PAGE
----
What is an erica? In the field, it is said, that the one major character to look for are the small, narrow, folded leaves, described as ‘ericoid'. Dating back to the time of the ancient Greek civilization when Theophrastus and Pliny walked the earth, you would have heard them use the term ‘erike' as they described the heath-like shrubs around them. In 458 BC Aeschylus wrote a play called Agamemnon in which the fall of Troy is told to have been signaled from the mountain tops by the light of the fires of dried ereika. Ereiko means to break, which may describe the plant's brittle stems that would easily split with a little force. A number of references, though, suggest that ereiko describes the plant's ability to break up bladder stones, once an infusion of the leaves was ingested (Hyam & Pankhurst 1995). Ericaceae (Heath family) is a worldwide floral family consisting of about 116 genera and approximately 3000 species of shrubs, climbers, herbs and even a few trees. Erica is the largest genus within this family. “ Nevillei” is derived from the name of the botanist who discovered the plant, Neville Pillans (1883–1964). He worked for the Bolus Herbarium, which was established in 1865 and is the oldest functioning herbarium in South Africa. Erica nevillei was Pillans' 4124th contribution to the herbarium.

Ecology
Fynbos ecology is absolutely mind-blowing! Nutrient-poor soils, hot dry summers alternating with cool wet winters, recurrent fires and an elaborate web of animal-plant interactions have created an ancient vegetation type with a complex ecology, a delicate balance and an explosive diversity. Ericas are one of the four main constituents of this vegetation type — bulbs, proteas and restios being the other three.

Erica nevillei is an example of an endemic species and it is a habitat specialist. What does this mean?

A generalist is an organism that is able to thrive under a wide variety of conditions because it is able to adapt to different conditions rapidly. These organisms are able to get what they need to survive (e.g. shelter, water, nutrients) from a variety of places, and should their environment change they will simply change with it. Everything about a specialist, from its biology, anatomy, ecology etc., is designed to access particular resources under particular conditions. Specialists therefore, are experts at what they do but to their own detriment. If their environment changes (perhaps their environment gets hotter or, in the case of animals, the particular plant that they eat disappears, for example) that species will most likely become extinct. So, Erica nevillei is good at what it does. It's a low-growing cliff dweller found at high altitudes on the rocky mountains of the Cape. But, if its environment changes or is damaged?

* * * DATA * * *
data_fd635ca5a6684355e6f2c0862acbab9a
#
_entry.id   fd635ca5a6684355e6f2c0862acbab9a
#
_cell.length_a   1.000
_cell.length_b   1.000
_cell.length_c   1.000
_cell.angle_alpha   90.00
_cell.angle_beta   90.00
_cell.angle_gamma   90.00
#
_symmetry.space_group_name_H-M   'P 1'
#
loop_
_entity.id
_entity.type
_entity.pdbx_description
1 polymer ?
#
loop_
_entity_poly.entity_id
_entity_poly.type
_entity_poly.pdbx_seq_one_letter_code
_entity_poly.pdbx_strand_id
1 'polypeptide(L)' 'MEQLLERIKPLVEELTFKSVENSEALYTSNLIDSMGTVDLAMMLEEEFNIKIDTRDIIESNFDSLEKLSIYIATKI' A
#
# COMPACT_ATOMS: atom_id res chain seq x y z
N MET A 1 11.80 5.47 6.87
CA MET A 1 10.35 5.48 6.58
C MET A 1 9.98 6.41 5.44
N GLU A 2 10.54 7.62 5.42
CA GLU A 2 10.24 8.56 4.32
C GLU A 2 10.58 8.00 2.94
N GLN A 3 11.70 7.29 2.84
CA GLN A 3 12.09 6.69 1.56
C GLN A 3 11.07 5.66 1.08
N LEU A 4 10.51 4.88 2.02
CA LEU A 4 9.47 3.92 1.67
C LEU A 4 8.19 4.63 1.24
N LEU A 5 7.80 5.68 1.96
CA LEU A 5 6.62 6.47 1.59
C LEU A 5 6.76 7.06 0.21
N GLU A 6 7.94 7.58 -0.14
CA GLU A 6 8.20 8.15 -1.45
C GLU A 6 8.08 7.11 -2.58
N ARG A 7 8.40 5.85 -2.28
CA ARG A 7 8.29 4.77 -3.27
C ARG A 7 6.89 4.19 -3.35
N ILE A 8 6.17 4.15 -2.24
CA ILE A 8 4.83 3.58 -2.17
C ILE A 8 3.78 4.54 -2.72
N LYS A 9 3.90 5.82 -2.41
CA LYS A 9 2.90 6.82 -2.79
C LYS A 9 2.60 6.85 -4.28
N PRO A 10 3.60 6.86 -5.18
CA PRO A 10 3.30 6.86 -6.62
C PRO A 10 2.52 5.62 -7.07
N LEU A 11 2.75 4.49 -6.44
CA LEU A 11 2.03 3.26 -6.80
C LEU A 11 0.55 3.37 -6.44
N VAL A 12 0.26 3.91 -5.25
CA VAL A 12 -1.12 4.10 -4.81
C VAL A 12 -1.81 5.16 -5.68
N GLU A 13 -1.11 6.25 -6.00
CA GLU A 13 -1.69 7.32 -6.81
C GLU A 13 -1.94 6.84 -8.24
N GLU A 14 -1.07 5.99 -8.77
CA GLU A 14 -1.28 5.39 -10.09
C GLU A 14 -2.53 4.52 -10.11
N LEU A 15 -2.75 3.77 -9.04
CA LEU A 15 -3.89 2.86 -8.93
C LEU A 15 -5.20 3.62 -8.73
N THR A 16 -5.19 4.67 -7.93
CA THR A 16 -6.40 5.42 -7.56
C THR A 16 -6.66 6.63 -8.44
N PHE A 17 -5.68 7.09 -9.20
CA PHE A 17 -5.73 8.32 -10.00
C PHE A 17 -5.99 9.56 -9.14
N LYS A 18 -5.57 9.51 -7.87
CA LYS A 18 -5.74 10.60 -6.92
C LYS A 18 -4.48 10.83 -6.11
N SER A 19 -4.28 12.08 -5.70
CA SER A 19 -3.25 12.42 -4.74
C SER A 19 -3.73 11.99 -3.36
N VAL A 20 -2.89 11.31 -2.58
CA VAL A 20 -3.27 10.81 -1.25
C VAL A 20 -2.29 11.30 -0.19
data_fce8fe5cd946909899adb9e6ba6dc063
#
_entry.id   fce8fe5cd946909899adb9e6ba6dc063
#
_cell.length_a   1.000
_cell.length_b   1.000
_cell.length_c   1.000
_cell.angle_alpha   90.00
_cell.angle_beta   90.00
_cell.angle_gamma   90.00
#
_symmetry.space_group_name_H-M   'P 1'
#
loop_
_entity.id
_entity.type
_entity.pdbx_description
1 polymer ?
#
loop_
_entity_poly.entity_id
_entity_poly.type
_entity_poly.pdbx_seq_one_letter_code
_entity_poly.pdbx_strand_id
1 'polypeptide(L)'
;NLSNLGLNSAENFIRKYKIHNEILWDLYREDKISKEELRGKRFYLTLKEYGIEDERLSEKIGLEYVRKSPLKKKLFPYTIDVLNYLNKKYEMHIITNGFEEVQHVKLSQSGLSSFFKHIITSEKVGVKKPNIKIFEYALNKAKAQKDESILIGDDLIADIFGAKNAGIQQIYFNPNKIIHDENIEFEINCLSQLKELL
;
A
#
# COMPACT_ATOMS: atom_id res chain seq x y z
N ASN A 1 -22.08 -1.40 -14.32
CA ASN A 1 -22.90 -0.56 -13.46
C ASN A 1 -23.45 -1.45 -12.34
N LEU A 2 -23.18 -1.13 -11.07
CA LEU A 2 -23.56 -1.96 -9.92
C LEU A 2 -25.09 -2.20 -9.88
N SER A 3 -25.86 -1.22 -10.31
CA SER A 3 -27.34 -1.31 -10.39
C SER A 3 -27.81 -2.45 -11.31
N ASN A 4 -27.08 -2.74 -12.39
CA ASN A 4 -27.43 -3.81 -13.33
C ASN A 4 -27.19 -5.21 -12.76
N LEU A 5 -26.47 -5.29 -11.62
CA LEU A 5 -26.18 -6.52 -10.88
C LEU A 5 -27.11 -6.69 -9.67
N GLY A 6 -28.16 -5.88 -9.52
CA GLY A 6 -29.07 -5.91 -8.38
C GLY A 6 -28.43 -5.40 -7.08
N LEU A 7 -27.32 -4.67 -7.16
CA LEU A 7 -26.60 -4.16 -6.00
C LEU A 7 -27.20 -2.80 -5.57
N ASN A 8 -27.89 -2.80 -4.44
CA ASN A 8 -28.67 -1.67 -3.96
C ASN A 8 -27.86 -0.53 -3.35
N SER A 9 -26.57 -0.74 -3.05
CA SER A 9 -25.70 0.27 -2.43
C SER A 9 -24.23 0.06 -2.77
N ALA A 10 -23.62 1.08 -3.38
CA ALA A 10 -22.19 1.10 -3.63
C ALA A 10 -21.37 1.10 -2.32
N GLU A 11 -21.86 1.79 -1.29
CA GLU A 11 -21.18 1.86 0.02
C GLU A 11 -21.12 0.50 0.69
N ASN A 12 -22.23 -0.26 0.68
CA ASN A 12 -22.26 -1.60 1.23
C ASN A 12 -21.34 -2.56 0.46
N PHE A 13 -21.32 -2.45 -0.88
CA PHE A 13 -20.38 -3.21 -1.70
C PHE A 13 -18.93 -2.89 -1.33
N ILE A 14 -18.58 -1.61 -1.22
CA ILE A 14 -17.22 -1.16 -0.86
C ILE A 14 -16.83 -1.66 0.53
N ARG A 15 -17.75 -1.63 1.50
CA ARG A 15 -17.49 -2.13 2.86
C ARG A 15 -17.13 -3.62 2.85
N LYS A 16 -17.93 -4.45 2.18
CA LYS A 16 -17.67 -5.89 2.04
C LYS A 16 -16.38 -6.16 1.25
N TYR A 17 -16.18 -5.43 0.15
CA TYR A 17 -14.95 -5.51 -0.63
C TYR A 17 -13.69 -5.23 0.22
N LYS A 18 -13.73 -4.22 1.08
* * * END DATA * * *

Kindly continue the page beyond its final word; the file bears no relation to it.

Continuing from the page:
A species is described as an endemic when it is unique to a particular geographic location, e.g. it can only be found on the Cape Peninsula and nowhere else in the world. A narrow endemic is even more restricted. Not only confined to a specific geographic region, this species can only be found on a particular soil type and/or habitat e.g. the south-facing slope of a particular ravine between 100–200 m above sea level under rocks. Endemic species are also at risk when their environment changes because they have adapted to a very particular suite of conditions.

Growing Erica nevillei

Simply because they're absolutely stunning, or perhaps to help preserve some of the many species threatened with extinction, you have decided to grow some ericas. Growing ericas is not difficult in the winter rainfall region because the natural climate and the soils of this area allow for a great variety of species to be grown successfully. Of the 760 species of Erica, 50 have good garden potential but it is still up to you to carefully consider the growing requirements of each species and the particular conditions present in your garden. In the summer rainfall region the rule of thumb is to ensure that the species you ‘have your eyes on' is known to be suitable for the conditions ruling there. Ericas grow well in pots, so, when a sunny spot with good air circulation and no cold winds is difficult to find, plant them in an attractive container and move it around as conditions change.